Home
Search transcripts:    Advanced Search
Notable New     Yorkers
Select     Notable New Yorker
Andrew HeiskellAndrew Heiskell
Photo Gallery
Transcript

Session:         Page of 824

really related at all, but to printing. Why won't you discuss a little bit the relationship of the company, through the years, with Donnelley, your printers, and anything that comes to mind of interest there.

Heiskell:

It goes way back--Harry Luce--I forget where we were first printed, but old T.E. Donnelley, the patriarch of the company--I think he propositioned Harry on printing Time--oh, 1920's, 1928, or something like that. And as we went along we relied primarily on Donnelley--for two reasons: you could count on them, and they were very quality-conscious. They were also expensive. They were probably 10% more expensive than other printers. We did have some other printers.

Q:

Originally they were, or as they realized that they had Time?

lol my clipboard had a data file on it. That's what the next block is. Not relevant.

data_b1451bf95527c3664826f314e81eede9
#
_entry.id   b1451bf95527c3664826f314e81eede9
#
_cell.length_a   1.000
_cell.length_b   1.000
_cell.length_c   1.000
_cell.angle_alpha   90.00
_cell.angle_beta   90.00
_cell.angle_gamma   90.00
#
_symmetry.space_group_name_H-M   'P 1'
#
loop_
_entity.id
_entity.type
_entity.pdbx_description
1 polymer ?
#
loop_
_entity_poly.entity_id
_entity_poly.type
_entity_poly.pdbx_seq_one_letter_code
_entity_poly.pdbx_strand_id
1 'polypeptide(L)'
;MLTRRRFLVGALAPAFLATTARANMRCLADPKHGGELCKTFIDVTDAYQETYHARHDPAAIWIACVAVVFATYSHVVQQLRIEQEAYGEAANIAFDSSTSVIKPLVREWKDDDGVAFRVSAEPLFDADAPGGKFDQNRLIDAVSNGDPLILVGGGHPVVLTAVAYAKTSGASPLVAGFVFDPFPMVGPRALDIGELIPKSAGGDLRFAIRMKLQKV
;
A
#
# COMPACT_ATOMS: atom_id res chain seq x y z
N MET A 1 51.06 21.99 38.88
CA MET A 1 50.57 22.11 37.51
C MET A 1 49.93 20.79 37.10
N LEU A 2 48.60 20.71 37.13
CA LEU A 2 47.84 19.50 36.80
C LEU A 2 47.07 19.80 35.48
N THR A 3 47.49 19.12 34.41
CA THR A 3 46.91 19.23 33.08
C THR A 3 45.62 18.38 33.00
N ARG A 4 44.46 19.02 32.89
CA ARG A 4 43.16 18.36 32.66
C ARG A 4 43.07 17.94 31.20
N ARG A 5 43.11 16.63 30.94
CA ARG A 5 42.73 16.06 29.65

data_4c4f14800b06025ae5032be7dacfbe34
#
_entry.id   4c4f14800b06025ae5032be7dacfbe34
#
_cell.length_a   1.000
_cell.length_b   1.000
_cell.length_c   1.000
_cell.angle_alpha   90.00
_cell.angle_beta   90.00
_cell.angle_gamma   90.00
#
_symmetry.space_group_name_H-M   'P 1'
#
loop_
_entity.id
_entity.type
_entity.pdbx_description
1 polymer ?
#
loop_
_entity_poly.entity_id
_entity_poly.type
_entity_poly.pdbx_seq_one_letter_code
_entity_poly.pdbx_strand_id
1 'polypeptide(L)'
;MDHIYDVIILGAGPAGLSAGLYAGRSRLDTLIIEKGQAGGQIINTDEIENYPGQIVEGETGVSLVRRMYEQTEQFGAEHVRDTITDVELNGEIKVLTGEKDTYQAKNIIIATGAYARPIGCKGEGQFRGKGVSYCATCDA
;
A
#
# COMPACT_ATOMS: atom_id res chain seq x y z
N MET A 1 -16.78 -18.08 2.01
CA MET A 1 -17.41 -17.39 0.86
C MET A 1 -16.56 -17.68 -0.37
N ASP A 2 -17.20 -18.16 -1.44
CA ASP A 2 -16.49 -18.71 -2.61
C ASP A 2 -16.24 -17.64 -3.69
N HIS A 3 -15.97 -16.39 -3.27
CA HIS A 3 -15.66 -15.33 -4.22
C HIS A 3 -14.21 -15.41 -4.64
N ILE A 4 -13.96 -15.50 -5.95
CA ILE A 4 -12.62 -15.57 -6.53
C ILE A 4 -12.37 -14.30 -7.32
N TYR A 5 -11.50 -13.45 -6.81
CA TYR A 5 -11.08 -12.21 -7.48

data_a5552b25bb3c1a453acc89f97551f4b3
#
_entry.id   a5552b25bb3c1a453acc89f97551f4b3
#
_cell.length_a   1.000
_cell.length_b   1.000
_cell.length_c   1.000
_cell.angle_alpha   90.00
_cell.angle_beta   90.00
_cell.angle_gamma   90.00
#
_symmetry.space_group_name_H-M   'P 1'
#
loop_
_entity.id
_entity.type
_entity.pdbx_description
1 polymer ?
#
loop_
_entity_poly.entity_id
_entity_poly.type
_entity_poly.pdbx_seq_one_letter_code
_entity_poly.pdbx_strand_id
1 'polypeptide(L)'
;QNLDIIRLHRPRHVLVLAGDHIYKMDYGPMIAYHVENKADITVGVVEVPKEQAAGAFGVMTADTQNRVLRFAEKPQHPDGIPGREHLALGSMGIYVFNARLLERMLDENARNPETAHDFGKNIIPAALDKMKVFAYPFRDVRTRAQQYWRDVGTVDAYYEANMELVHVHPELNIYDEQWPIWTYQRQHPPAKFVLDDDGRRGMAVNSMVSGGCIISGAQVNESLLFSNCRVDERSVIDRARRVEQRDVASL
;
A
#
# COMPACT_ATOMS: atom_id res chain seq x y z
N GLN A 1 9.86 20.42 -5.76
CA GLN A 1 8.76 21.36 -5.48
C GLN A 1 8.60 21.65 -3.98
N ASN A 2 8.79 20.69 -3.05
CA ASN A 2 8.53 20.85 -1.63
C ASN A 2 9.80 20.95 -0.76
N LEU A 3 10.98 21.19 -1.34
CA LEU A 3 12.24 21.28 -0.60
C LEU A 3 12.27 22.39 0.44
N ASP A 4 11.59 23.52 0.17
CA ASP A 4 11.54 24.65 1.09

Heiskell:

They always have been, they always have been. I'm making a guess as to 10%. I know they're more expensive; you could buy cheaper. On the other hand, you could ask Donnelley to do a somersault on a Saturday night, and they would do a somersault on a Saturday night. They would do anything to get the job done.

Q:

Where they your captive? More or less, where you their whole business?

Heiskell:

Oh, no, no. We never were more than 15% of their gross.



© 2006 Columbia University Libraries | Oral History Research Office | Rights and Permissions | Help